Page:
Virginia Code section 55-248.13:2 does nothing more than prohibit a kickback arrangement whereby landlords are prohibited from receiving compensation merely for providing “access” to their tenants. Significantly, the MDU owners have not related the twelve percent kickback they received from CQC to any service they provided CQC. In view of the outcome of our application of the stated factors, we conclude Virginia Code section 55-248.13:2 does not amount to a regulatory taking of the MDU owners' property. Accordingly, we reject the MDU owners' constitutional challenge to Virginia Code section 55-248.13:2.8
The district court awarded Adelphia the lump sum of $219,887 in compensatory damages for both Adelphia's claims of tortious interference with existing and prospective contractual relationships and violation of the VRLTA, apportioning the lump sum as follows: $28,300 for lost profits from existing subscriptions and $191,594 for lost profits from prospective subscriptions. The Appellees challenge the $191,594 awarded for Adelphia's lost profits from prospective subscriptions as excessive. Specifically, the Appellees contend the eleven-year period for which prospective lost profits were awarded was too speculative.9
If a defendant is liable for tortious interference with a plaintiff's prospective contractual relationships, the proper measure of the plaintiff's damages is the present value of lost profits resulting from the defendant's actions. See H.J., Inc. v. International Tel. & Tel. Corp., 867 F.2d 1531, 1549 (8th Cir.1989); Restatement (Second) of Torts, § 774A(1)(a)-(b) (1979). In order to recover lost profits, Adelphia was not required to prove the amount of its damages with mathematical precision, Commercial Business Systems v. BellSouth Servs., 249 Va. 39, 453 S.E.2d 261, 268 (1995); rather, it was only required to produce sufficient facts and circumstances that would permit a trier of fact “to make an intelligent and reasonable estimate of the amount,” id. (emphasis added). Here, the Appellees face an extraordinary burden in mounting their challenge because we will not set aside an award of compensatory damages as excessive unless it is “ ‘against the clear weight of the evidence, or is based upon evidence which is false, or will result in a miscarriage of justice.’ ” Johnson v. Parrish, 827 F.2d 988, 991 (4th Cir.1987) (quoting Aetna Casualty & Sur. Co. v. Yeatts, 122 F.2d 350, 352 (4th Cir.1941)).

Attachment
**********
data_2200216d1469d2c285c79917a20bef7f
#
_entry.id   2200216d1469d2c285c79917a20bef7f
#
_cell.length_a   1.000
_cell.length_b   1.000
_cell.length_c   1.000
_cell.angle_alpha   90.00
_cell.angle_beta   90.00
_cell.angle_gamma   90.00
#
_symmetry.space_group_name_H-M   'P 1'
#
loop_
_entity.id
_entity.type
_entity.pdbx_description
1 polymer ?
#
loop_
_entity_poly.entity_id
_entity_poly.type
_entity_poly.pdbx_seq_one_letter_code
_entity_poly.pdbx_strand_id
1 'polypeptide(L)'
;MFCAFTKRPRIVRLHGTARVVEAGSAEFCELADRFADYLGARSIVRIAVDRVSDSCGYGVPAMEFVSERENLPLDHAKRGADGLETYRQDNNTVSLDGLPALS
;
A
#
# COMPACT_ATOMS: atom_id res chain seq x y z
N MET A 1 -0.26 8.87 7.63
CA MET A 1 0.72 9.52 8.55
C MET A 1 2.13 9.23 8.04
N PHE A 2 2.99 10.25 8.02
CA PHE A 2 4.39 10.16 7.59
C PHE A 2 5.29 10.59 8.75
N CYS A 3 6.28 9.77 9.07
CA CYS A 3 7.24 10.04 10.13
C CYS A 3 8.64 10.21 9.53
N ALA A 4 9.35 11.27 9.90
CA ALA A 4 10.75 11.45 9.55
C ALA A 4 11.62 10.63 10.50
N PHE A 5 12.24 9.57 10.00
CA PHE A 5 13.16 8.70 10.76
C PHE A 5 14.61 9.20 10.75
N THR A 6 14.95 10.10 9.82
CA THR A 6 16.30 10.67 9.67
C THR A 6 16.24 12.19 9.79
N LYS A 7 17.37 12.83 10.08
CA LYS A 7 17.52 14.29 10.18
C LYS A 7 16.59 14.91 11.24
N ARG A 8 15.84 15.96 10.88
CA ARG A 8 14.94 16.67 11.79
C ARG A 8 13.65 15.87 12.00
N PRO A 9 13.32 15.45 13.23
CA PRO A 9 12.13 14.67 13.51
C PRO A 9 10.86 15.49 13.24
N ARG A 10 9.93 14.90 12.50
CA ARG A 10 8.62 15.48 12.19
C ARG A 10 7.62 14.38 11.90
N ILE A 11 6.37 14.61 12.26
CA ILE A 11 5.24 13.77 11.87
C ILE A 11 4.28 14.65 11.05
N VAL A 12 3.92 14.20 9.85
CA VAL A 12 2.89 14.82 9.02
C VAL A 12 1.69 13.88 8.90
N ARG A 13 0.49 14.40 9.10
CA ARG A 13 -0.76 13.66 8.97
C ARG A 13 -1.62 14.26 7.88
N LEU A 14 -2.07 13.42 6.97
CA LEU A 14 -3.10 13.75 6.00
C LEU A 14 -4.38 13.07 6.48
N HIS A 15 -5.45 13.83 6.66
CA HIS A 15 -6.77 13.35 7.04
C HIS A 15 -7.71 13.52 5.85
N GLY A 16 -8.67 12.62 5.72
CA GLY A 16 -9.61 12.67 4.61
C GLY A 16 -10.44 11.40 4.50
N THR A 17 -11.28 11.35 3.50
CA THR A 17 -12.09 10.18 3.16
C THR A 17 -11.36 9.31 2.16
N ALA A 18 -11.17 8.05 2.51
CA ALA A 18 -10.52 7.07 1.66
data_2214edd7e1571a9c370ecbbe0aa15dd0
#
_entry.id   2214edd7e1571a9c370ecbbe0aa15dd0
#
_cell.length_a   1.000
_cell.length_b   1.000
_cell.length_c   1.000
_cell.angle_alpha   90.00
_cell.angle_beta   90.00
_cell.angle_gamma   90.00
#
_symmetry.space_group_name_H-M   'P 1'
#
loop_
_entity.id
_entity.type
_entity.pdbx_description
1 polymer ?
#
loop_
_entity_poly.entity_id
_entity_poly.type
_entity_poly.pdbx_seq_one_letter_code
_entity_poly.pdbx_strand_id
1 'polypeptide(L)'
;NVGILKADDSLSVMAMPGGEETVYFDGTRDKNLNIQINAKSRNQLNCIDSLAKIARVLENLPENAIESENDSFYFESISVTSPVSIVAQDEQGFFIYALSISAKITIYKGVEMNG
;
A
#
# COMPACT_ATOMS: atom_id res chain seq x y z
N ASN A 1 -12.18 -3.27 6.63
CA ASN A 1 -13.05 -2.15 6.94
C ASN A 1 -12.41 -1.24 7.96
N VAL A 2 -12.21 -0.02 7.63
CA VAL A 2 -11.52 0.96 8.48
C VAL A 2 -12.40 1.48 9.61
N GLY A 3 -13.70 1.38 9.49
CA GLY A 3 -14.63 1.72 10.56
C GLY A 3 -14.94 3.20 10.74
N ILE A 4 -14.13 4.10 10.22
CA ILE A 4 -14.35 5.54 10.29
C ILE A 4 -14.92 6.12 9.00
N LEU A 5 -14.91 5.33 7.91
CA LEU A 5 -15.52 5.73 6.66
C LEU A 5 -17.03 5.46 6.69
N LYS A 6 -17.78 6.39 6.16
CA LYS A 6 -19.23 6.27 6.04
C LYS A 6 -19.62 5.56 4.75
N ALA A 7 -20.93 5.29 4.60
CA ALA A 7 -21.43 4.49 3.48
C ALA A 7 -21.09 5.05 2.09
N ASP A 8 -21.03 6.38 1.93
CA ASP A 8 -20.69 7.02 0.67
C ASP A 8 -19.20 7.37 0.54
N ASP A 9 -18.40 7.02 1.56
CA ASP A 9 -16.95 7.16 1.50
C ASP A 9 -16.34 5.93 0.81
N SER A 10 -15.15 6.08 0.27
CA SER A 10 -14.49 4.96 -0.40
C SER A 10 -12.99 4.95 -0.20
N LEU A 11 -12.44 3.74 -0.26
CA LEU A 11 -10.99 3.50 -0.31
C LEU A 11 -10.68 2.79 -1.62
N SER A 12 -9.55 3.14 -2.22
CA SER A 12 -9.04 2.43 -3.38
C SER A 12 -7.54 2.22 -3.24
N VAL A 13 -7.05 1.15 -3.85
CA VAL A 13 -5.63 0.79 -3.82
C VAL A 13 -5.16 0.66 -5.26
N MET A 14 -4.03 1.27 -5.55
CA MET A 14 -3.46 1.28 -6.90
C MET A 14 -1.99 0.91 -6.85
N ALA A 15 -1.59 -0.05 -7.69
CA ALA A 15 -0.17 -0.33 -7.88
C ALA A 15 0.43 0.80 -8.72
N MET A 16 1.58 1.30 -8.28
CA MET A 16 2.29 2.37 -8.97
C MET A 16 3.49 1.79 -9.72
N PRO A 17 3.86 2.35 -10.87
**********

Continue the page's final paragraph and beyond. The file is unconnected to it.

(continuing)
In the case before us, each side presented expert testimony regarding the amount of Adelphia's lost profits resulting from Appellees' tortious interference with Adelphia's prospective subscriptions from the tenants at the MDUs. John Kane (Kane), an appraiser, financial analyst, and management consultant with experience in the cable television industry, testified on behalf of Adelphia. Kane appraised Adelphia's lost profits from the Appellees' interference with its prospective subscriptions at $818,700, which covered an eleven-year period. In reaching this figure, Kane estimated that seventy-five percent of the tenants at the MDUs involved in this litigation would, by the end of the eleven years, subscribe to cable television. Kane based this percentage on a comparison between the percentage of cable subscribers at all the MDUs that Adelphia serviced as of June 1992, approximately sixty-eight percent, and the percentage of cable subscribers at MDUs across the United States in cities akin to Charlottesville's limited off-air reception of major networks, eighty percent. Kane testified that he derived the eleven-year time period by adding the six remaining years on Adelphia's franchise agreement with the City of Charlottesville with the five years for which Charlottesville, in Kane's opinion, would renew Adelphia's franchise agreement. Kane's appraisal assumed that Adelphia would not have faced any competition because, in Kane's opinion, the MDU owners would not have permitted two cable operators to service the MDUs, and other operators would not have found it economically feasible to compete with Adelphia.